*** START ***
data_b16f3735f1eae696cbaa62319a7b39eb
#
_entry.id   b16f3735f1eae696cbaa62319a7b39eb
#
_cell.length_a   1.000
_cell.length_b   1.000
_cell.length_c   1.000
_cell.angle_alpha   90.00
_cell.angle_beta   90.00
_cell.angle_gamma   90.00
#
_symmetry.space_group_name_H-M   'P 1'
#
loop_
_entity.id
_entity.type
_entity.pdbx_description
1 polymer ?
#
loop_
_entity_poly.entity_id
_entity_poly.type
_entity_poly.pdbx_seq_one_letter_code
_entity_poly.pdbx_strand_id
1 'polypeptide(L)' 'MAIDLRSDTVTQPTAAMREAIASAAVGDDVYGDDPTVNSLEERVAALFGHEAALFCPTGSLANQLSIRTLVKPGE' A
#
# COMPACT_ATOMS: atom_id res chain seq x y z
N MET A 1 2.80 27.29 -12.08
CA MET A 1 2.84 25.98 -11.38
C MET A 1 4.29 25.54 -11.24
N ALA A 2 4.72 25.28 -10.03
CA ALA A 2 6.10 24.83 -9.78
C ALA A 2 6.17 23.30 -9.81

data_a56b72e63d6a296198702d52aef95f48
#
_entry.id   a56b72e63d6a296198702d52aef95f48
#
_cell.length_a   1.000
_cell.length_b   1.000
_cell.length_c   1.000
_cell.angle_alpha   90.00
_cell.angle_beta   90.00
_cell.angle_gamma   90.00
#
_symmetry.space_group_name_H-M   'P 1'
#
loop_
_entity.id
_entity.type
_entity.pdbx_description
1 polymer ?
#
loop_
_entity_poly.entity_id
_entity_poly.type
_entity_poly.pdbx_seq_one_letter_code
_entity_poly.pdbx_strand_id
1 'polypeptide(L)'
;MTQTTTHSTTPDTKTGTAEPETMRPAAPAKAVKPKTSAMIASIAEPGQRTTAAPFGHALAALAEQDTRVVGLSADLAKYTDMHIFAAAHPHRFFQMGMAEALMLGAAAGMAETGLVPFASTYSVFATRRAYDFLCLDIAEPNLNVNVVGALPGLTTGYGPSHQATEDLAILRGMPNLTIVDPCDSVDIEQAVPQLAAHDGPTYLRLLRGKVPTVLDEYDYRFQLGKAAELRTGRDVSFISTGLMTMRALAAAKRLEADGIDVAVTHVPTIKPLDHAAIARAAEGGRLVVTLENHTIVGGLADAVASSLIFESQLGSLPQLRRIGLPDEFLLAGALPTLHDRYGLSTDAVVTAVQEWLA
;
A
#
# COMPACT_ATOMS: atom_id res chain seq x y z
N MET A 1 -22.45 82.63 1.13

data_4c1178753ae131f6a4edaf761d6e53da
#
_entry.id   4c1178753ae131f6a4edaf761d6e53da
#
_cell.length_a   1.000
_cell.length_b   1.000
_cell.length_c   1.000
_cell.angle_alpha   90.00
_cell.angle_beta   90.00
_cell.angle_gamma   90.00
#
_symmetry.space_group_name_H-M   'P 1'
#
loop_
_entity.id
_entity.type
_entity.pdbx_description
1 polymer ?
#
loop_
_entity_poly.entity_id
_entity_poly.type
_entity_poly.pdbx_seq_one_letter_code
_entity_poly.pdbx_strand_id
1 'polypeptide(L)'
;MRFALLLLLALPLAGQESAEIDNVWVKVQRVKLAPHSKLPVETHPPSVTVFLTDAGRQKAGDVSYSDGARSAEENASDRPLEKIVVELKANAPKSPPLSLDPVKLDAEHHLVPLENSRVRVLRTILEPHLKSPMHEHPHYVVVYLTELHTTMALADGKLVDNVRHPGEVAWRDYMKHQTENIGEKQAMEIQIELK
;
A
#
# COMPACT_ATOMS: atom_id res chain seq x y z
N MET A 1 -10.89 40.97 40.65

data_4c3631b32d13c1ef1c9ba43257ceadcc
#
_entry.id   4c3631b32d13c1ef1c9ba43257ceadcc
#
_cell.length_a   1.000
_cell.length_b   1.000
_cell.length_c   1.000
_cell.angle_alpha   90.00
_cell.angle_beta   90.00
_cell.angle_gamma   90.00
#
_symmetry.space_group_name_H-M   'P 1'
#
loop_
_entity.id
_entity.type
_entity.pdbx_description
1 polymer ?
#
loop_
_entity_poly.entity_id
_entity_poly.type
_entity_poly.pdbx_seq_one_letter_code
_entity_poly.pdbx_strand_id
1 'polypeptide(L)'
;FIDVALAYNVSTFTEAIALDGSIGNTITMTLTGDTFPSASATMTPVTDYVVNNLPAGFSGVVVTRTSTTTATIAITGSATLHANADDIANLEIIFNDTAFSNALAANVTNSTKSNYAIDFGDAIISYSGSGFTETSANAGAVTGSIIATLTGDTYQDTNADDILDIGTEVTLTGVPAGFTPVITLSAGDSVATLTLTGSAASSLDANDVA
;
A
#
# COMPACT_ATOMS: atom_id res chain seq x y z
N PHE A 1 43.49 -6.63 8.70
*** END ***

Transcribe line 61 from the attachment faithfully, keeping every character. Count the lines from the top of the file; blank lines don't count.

A